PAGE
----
Welcome to Season 3 of Oscar Justice, a weekly feature at IceCream4Freaks. It’s a simple concept: I give an Oscar to someone who rightfully deserved it, then I follow the repercussions down the line until I am satisfied.
This week on Oscar Justice: Lily Tomlin in Nashville
1975 Best Supporting Actress, Nashville – Lost to Lee Grant, Shampoo
Lily Tomlin began her career in the stand-up comedy circuit. Following a few short stints on television, she joined the cast of Rowan and Martin’s Laugh-In. She became an instant success at the age of 30. Her bevy of characters and commitment endeared her to the television world.
She made her film debut in Robert Altman’s 1975 ensemble opus Nashville. Tomlin was able to break through the host of characters and earned her first (and unfortunately only) Oscar nomination. She continued with a string of commercial and critical hits including The Late Show and the smash-hit 9 to 5.
Tomlin’s 80s and 90s showed no signs of slowing down with successful roles in The Incredible Shrinking Woman, All of Me, Big Business, Short Cuts, and Flirting with Disaster. She continued her success into the 21st century with roles in I Heart Huckabees, A Prairie Home Companion, and Grandma, which she earned a Golden Globe nomination.
These days, Tomlin can be seen on the long-running Netflix series Gracie and Frankie with her 9 to 5 co-star Jane Fonda. Tomlin has a 1986 Tony Award, a 1972 Grammy, and six Emmy awards. Only the Oscar eludes her.
Lily Tomlin defeats Lee Grant at the 1975 Oscars for Best Actress in a Supporting Role.
WHY THIS JUSTICE?
Tomlin’s brilliance isn’t in what she says (though, that is also brilliant), it’s in what she doesn’t say. Her standout scene involves her character Linnea soaking in Tom’s (Keith Carradine) performance of ‘I’m Easy” in a Nashville bar. Tomlin is portraying this woman as morally conflicted but completely concealed. Her uneasiness is evident as she situates herself in the back of the bar. As the song progresses, her shoulders begin to relax and her fortitude is solidified.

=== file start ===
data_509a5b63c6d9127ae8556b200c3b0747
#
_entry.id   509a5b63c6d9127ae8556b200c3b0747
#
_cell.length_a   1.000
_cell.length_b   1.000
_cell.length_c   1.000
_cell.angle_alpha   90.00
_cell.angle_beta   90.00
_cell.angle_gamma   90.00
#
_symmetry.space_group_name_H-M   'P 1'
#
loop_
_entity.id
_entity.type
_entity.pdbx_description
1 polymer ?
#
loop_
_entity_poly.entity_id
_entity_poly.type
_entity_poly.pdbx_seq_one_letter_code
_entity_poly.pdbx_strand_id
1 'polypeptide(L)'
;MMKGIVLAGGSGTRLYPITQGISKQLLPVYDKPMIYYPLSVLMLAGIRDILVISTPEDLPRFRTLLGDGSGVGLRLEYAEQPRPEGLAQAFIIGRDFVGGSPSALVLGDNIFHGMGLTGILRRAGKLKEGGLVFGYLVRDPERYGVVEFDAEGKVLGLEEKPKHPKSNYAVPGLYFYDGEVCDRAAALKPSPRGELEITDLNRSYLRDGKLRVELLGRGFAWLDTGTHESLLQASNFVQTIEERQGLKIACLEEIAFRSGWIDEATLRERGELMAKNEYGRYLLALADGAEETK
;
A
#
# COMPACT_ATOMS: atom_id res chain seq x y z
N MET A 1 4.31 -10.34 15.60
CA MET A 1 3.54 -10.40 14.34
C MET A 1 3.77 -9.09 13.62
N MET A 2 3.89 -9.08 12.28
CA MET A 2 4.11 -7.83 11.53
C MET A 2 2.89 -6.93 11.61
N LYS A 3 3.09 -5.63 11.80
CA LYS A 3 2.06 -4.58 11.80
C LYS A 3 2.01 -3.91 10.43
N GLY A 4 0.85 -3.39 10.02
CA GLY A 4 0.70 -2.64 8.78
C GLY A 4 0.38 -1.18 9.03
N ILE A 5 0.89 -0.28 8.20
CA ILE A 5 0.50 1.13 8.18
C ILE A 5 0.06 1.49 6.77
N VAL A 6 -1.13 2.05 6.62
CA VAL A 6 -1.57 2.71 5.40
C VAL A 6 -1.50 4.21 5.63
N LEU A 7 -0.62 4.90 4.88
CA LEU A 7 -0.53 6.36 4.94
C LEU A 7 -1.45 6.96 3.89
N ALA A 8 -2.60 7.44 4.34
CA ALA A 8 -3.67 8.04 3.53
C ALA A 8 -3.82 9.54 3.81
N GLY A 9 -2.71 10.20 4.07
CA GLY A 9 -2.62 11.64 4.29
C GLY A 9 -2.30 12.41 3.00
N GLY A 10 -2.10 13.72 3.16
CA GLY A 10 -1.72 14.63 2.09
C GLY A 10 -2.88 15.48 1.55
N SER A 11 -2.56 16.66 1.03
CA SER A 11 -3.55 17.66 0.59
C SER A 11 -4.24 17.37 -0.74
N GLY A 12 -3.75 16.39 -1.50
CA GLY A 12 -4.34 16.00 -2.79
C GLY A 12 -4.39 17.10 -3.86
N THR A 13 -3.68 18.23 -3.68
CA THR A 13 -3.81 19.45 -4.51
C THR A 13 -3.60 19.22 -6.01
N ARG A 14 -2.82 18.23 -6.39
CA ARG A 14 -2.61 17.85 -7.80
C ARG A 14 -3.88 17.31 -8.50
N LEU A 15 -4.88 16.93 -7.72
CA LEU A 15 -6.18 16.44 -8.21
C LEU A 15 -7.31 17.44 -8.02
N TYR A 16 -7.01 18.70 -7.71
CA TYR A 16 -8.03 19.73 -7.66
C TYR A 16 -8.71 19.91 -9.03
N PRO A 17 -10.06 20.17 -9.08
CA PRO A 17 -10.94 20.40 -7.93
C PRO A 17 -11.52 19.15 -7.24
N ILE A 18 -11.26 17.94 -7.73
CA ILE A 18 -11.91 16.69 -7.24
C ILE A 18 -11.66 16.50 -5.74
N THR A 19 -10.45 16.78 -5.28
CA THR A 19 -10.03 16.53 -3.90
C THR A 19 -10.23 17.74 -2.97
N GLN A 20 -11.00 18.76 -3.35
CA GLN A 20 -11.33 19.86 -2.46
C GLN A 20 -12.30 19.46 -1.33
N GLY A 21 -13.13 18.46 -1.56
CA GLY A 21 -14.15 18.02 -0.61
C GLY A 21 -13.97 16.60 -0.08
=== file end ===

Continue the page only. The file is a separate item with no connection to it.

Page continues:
It doesn’t mean that Tomlin isn’t able to flex her considerable comedic muscles. Her motormouth persona is on full display post-coitus with Tom. She is polite but detached and leaves without noticing Tom’s attempts to make her jealous. Linnea has gotten what she wanted and will move on with her life. It helps that her husband (a sleaze ball Ned Beatty) was trying his own attempts at philandering.
Tomlin also puts Linnea’s heart on display. During a dinner scene with her deaf children, Linnea gives them almost undivided attention and communication. Her care towards the kids (and her general apathy towards her husband) immediately endear the audience to her plight. Why shouldn’t she sleep with the handsome folk singer? She got what she wanted, we should be happy. In lesser hands, Linnea could have been wildly unsympathetic, but Tomlin gets the wavelength of what director Robert Altman wants and absolutely nails it.
I’m not one of those people who want to minimize the fact that Lee Grant is the 21st century’s greatest Twitter account. She has given a multitude of great performances and I’m not about to deny her the Oscar win she has, but the options are limited. She was first nominated in 1951 for Detective Story, but I’m not going to take the Oscar away from Kim Hunter for A Streetcar Named Desire. She was also nominated in 1976 for Voyage of the Damned, but I already gave that Oscar to Jodie Foster.
1970 is ripe for the taking. I have already established how much I love to share the wealth, and Helen Hayes won her second Oscar for her performance in Airport. It’s an odd category featuring four performers without a statue (at the time), but the Academy decided to give Hayes her second. Grant gets the nod for her nervy, boozed-up work in The Landlord. I’m more than happy to let Hayes keep her Oscar from 1931’s The Sin of Madelon Claudet. It’s an underseen gem that I really enjoyed.
Lily Tomlin wins Best Supporting Actress in 1975 over Lee Grant
Lee Grant wins Best Supporting Actress in 1970 over Helen Hayes
Next time on Oscar Justice
For the first time in this series, a previous Oscar Justice episode affects a new winner (because he retroactively has an Oscar already). 2021 implications!